Human Trafficking News

Compiled by Students & Artists Fighting to End Human Slavery

Tuesday, August 14, 2007

Pact on human trafficking with IOM signed, August, Thailand

More literature:

A Modern Form of Slavery: Trafficking in Burmese Women & Girls in Thailand

by Human Rights Watch Staff (Editor), Asia Watch and the Women's Rights Project, Asia Watch, Sidney Jones

Sex and Borders: Gender, National Identity, and Prostitution Policy in Thailand

by Leslie Ann Jeffrey

Pact on human trafficking with IOM signed

(IOM/TNA) -- The Geneva-based International Organization for Migration (IOM) and Thailand's Ministry of Social Development on Monday signed a counter-human trafficking pact extending a decade of cooperation.

The Thai Ministry of Social Development and Human Security (MSDHS) endorsed a Memorandum of Understanding (MOU) on Cooperation in the Implementation of Projects Addressing Trafficking in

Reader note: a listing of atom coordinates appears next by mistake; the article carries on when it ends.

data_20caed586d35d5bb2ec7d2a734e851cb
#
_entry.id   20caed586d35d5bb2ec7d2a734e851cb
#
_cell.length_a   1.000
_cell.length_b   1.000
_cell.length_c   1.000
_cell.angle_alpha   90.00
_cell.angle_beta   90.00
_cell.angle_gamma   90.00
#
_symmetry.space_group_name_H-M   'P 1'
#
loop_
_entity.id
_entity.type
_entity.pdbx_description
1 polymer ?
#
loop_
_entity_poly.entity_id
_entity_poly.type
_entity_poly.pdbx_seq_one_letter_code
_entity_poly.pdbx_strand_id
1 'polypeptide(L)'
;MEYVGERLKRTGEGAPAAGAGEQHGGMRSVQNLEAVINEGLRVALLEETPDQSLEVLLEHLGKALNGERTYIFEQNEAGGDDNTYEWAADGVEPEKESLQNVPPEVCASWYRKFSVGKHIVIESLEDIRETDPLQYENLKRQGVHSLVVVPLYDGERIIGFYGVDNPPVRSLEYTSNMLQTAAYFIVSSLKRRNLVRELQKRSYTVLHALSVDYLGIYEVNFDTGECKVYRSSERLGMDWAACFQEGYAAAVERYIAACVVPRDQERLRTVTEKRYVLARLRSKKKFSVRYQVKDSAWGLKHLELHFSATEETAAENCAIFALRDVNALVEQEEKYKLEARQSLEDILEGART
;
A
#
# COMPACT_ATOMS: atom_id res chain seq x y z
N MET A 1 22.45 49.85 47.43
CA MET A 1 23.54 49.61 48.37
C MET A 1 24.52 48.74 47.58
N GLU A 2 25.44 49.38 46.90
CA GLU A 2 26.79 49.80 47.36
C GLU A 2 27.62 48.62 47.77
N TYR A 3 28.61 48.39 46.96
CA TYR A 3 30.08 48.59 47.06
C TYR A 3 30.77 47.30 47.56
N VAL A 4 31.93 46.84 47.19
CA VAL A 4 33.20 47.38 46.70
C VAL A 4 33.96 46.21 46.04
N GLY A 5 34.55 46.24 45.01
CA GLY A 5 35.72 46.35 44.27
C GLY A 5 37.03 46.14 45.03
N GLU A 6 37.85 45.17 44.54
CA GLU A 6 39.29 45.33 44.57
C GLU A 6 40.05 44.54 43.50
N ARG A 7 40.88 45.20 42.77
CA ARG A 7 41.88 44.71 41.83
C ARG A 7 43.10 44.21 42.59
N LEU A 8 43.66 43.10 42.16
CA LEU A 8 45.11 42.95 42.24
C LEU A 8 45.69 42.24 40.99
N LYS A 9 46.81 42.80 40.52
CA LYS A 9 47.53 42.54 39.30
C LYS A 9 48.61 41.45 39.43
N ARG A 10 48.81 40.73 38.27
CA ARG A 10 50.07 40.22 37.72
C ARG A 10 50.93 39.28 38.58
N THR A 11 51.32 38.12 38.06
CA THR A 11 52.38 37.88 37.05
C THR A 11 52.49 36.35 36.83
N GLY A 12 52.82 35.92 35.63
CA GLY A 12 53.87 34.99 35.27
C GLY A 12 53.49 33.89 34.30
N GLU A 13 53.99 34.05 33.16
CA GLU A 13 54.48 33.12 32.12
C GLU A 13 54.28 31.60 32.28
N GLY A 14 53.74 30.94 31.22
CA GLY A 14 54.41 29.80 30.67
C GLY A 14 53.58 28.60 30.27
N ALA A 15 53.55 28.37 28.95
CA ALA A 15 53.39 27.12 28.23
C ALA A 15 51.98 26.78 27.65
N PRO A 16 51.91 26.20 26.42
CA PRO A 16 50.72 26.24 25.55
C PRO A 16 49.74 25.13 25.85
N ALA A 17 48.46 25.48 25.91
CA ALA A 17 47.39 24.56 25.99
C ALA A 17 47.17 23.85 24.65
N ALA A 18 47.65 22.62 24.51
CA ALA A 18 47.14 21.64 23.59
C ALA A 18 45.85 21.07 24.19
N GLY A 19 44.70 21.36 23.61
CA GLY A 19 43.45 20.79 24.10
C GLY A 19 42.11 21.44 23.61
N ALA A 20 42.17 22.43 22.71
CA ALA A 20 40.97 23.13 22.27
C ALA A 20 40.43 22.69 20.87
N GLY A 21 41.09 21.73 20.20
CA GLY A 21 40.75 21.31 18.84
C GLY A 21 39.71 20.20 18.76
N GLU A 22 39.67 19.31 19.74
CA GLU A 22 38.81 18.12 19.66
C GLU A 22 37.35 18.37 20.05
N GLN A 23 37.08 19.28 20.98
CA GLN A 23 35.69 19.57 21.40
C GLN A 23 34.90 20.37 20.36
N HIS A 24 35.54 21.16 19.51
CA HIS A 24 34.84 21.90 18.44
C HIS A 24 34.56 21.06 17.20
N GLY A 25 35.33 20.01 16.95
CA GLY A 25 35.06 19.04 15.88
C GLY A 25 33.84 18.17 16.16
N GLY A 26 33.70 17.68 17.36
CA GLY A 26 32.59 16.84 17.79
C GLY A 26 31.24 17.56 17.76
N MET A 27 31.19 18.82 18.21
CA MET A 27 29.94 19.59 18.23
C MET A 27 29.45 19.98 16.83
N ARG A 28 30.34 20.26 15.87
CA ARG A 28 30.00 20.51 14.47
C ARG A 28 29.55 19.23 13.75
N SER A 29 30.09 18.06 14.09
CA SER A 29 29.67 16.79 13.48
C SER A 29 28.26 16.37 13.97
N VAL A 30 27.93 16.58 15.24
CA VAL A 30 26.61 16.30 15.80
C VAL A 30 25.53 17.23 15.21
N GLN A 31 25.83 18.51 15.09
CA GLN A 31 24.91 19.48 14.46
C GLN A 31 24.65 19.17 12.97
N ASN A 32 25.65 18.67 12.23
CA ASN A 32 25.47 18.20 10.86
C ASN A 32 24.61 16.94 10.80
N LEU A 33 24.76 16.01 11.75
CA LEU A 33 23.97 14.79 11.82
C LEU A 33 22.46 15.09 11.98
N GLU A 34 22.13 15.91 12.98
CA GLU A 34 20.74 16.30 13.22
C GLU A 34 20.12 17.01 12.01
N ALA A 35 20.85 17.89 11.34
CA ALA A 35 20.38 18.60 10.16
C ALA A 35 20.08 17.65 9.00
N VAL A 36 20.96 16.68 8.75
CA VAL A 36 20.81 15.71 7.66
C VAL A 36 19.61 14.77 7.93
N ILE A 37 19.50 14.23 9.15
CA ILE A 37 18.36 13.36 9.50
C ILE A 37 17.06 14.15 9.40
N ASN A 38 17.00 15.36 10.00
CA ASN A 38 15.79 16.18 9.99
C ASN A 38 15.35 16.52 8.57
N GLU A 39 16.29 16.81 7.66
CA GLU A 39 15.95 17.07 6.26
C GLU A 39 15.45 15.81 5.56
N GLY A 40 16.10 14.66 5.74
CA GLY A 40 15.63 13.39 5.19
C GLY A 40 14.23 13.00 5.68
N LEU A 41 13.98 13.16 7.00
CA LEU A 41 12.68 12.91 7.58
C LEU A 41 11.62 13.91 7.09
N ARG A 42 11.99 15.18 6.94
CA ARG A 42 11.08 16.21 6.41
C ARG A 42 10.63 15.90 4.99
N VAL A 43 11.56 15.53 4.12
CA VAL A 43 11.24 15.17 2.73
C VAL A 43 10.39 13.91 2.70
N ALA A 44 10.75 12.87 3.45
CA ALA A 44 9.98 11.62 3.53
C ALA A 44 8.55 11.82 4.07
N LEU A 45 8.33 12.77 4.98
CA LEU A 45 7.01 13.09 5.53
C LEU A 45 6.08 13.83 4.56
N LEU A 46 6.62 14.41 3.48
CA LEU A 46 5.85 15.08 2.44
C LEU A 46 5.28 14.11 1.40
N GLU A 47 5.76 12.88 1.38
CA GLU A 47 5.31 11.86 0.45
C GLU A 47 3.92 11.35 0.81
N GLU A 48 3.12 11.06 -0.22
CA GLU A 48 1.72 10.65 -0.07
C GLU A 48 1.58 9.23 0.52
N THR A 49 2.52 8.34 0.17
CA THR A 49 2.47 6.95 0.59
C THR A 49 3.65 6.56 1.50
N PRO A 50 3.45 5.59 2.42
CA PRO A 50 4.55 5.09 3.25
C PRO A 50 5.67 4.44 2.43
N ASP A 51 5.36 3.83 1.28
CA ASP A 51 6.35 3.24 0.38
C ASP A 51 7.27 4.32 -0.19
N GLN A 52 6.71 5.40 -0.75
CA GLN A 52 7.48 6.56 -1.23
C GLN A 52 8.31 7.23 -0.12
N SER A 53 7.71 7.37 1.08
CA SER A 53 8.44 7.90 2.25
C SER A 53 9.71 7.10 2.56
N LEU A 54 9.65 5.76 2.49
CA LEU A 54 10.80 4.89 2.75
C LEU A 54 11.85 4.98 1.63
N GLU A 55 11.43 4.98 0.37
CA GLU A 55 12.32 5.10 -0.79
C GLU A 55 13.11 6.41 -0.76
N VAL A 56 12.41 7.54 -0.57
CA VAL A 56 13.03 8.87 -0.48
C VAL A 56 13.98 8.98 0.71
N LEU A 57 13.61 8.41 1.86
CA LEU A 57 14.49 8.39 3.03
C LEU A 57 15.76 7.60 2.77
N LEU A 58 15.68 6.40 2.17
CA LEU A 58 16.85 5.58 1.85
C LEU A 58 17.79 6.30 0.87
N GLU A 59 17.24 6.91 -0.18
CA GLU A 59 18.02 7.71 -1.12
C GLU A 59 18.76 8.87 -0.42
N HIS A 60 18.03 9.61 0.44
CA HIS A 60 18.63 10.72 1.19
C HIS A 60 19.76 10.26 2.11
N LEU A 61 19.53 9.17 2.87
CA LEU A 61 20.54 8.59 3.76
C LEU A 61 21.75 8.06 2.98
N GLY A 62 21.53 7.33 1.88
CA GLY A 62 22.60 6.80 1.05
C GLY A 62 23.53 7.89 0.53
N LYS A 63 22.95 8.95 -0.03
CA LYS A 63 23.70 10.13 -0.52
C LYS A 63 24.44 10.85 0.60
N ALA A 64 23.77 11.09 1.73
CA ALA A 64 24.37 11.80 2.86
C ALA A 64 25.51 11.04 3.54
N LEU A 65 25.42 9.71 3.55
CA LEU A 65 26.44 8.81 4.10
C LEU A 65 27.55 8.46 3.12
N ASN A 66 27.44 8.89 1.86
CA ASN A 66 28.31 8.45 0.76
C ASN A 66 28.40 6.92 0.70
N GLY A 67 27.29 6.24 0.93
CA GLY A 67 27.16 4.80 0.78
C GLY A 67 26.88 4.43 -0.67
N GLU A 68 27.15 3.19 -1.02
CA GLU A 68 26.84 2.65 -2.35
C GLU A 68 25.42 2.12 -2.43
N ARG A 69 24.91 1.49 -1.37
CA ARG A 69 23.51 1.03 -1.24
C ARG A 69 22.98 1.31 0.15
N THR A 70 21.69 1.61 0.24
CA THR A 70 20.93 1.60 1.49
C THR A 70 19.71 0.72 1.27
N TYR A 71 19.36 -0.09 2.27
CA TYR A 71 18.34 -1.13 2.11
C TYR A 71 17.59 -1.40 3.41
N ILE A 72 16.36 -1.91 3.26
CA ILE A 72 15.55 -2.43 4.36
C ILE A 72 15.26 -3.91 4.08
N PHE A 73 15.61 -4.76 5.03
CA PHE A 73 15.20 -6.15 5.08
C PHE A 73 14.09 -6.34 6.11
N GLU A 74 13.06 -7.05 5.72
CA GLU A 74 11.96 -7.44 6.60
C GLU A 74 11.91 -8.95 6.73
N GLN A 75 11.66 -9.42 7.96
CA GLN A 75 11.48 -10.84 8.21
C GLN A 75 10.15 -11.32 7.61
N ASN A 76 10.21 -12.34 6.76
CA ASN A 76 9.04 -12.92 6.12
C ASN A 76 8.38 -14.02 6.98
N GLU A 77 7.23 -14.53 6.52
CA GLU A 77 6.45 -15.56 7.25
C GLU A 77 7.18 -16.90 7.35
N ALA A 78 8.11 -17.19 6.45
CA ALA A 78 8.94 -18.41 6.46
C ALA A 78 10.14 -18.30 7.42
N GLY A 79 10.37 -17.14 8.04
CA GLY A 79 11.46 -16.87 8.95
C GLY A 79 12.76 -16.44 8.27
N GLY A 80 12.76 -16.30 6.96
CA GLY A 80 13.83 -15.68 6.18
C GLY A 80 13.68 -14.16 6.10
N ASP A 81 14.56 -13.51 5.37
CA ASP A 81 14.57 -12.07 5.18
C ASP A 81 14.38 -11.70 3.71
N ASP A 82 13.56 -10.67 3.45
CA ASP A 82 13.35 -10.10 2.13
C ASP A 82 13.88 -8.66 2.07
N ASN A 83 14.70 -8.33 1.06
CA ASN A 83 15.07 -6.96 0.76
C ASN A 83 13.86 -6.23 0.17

Persons and Assistance to at- Risk Groups.

Monday's MOU will facilitate and strengthen the establishment of a cooperation framework focusing on five areas:

-- cooperation in establishing care and assistance programmes for victims of trafficking, including: victim screening and identification procedures; building referral mechanisms and institutionalizing 'good practice' shelter management arrangements; and establishing operational standards and arrangements for the return of victims.

-- training and other capacity building support to Thai MSDHS staff, other relevant government officials, and others responsible for implementing national policies and programmes on human trafficking.

-- extending bilateral and multilateral cooperation between Thailand and other concerned countries on the issue of return and reintegration of victims.

-- help to develop bilateral and multilateral agreements, MOUs and standard operational procedures supporting bilateral cooperation on trafficking between Thailand and other countries in the best interest of the victims.

-- developing national awareness-raising and prevention strategies to reduce vulnerability to trafficking though cooperation with the ministry's provincial offices.

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